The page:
It is always important to buy clothing from sustainable fabrics and from a reputable source.
It is doubly important when the clothing is underwear.
Underwear tends to be a product that is only worn by one person and then discarded to landfill. It does not tend to be part of the second-hand clothing market and people are unlikely to put it in the clothing recycling sack.
Ethical Underwear Ideals List.
- Sustainable or Recycled Fabric.
- New Fabric from a Certified Organic Source.
- Fabric & Product made in a transparent way.
- High Percentage of product Biodegradable.
- Limited Product Miles – Made & Sourced as local as possible.
- Quality – Made well and made to last.
To find out more about ethically sustainable fabric read my post on Ethical fabrics.
Cotton – Has to be Organic or recycled. If new it is Fairtrade and Dyed without using Azo Dyes. Look for an Oeko- Geo TEx 100 & A GOTS or Soil Association Organic Certification.
Tencel (TM) – Is made from Eucalyptus Trees or Modal (TM) Using Beech Tree pulp made using the Lyocell Closed loop technique are thought to be the most environmentally friendly but do tend to be a little more expensive.
All the above are biodegradable but without some form of elastane, the underwear will not fit as well and will be in danger of falling down. Elastane, Nylon and its similar fabrics are not biodegradable and are usually mixed in in small amount like 5 to 10% in underwear. If possible it would be better to use recycled Nylon.
Remember when washing items containing synthetic fabrics to use a GUPPYFRIEND to reduce micro-plastics in the water.
Read more about Sustainable Fabrics Here
My top underwear choices
The Ideal – Organic Basic Tencel Lite Briefs 2 Packs.
- 95% TENCEL™ lyocell, 5% elastane.
- Made in Portugal.
- Made from pulp made from Eucalyptus trees. Closed-Loop system with non-toxic organic Solvents.
- Made with recycled Nylon, certified from pre-consumer textile waste that would otherwise go to the landfill. It takes 80% less water to make and creates 90% fewer CO2 emissions in comparison to the virgin fabric.
- Costs £42.00 for a pack of 2 from Content Beauty
The Next Best One – Woron Mid-Rise Brief Base Black.
- 90% Modal, 10% Elastane.
- Lenzing Modal, which is a fine, smooth fibre made from beech wood. The Lenzing fibre is produced in Europe.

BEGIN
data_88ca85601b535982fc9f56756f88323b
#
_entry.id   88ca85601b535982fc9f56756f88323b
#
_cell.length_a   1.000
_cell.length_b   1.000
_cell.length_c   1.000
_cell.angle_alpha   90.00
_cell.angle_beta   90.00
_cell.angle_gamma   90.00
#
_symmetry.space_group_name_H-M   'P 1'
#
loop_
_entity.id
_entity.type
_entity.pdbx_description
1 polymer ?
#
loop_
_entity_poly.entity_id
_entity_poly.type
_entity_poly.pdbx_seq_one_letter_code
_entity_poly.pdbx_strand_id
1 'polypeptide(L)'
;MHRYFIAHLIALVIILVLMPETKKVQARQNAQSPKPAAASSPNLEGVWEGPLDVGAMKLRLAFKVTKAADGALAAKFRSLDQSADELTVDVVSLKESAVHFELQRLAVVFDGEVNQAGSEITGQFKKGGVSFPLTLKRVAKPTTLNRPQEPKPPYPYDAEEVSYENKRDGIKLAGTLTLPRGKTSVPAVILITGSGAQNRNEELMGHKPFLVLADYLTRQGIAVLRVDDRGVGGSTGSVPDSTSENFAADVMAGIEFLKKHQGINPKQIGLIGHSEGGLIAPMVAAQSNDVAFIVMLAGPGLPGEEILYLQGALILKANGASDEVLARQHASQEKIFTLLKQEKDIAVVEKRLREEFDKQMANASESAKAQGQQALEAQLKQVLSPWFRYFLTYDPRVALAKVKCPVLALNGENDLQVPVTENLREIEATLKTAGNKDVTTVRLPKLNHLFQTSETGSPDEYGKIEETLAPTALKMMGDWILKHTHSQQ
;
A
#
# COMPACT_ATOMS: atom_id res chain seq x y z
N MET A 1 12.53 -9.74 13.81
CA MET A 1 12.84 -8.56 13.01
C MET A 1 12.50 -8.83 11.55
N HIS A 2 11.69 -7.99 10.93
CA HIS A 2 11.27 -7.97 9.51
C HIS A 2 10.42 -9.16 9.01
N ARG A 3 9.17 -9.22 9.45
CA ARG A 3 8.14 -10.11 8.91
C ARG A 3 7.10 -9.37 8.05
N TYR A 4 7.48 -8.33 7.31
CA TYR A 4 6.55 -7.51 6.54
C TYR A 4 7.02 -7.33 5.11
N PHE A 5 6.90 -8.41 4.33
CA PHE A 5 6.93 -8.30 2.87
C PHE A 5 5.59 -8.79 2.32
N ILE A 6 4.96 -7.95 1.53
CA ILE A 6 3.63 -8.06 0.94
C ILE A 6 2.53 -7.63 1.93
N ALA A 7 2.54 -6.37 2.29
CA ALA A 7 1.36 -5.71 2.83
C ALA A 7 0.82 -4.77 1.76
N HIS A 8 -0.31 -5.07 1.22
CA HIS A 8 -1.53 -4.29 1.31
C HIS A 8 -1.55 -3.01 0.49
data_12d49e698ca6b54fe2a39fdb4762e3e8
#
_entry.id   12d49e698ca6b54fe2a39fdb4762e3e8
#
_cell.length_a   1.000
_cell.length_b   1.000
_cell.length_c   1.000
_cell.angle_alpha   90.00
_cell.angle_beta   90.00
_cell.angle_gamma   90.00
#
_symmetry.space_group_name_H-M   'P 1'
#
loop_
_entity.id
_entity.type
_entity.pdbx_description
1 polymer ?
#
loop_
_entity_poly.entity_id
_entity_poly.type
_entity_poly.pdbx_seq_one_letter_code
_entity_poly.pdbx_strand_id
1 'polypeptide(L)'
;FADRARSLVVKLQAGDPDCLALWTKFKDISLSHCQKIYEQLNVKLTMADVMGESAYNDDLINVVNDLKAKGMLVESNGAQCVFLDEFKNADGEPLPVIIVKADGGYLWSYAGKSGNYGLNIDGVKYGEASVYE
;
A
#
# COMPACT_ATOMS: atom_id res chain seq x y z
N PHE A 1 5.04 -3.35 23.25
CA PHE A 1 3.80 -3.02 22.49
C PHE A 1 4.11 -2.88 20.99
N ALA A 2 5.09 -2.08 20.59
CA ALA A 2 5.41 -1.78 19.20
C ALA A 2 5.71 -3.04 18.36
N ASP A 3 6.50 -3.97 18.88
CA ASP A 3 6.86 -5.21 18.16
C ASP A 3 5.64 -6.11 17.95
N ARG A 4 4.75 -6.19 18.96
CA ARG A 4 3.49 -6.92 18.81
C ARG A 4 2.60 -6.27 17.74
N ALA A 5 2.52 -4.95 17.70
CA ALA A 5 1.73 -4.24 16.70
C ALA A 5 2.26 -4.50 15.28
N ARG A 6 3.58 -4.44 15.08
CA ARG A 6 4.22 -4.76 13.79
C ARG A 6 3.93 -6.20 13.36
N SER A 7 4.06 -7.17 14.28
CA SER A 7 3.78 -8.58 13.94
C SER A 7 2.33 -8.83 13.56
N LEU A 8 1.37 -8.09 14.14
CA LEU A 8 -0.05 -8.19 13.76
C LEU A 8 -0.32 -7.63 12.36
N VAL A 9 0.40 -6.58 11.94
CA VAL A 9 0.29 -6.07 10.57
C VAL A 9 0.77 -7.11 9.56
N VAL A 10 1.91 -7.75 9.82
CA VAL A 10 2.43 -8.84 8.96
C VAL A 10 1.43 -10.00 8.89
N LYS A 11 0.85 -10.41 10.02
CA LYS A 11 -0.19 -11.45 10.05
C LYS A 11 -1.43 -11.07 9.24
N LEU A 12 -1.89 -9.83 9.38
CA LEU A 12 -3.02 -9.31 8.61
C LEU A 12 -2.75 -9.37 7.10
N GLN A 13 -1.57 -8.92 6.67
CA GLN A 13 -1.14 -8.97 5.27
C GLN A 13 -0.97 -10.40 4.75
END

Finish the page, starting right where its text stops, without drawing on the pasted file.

- The beechwood used in the Modal production is from sustainable forestry plantations growing native trees. Full integration at the Lenzing site makes it possible to produce the fibres in a CO2 neutral way.
- Made in Hungary. Oko-Tex Certified.
- Cost £22 from Content
In the top 3 – People Tree Organic Lace Hipster Briefs.
- 95% organic cotton, 5% elastane.
- Made in India by Rajlakshemi, a pioneer in organic manufacturing combining high-quality tailoring with a fair deal for farmers and workers.
- Fairtrade (WFTO).
- Organic – Soil Association.
- Cost £7.95 from Ethical Superstore
Still a good choice
Boody Bamboo Classic Bikini Briefs.
- 80% organic bamboo*, 13% nylon, 7% spandex. *rayon made from bamboo.
- Closed-Loop Production, Zero Waste Manufactured.
- Made in China.
- ECOCERT Organic Bamboo.
- Oeko Tex 100 – Certified that no harmful chemicals or residues present, and that the product was made in environmentally friendly conditions.
- Cost £8.95 from Natural Collection or Ethical Superstore and Amazon
Thought Hannah Bikini Briefs
- 67% bamboo viscose, 28% GOTS certified organic cotton, 5% elastane.
- Made in China.
- Fabric Made within a Closed Loop System.
- Organic GOTS Certified Cotton.
- Dye’s are AZO Free.
- Oeko Tex 100 Certified that no harmful chemicals or residues present, and that the product was made in environmentally friendly conditions.
- Costs £8.95 from Ethical Superstore or Thought
BAM Bamboo Seamless Briefs.
- 78% Bamboo Viscose, 15% Polyamide, 7% Elastane.
- Made in China & Turkey.
- Little clear information on the website about production methods. No reply on emailing for more detailed information.
- No visible certifications.
- Cost £12.00 From BAM, on 3 for 2 Offer
How many pair's of knicker's should you have?
When I googled the ideal number of pair’s of knicker’s you should have, I was astonished that the article at the top said 20-25 pairs or 3 weeks worth! To me thats far too many. I own about 10 pairs and that does me fine but I do my laundry regularly as I work from home.
I have had pair’s of knickers literally for years and they are not something I replace very often, unless I am buying a set with a bra.
I am so intrigued now I am going to have to ask everyone!
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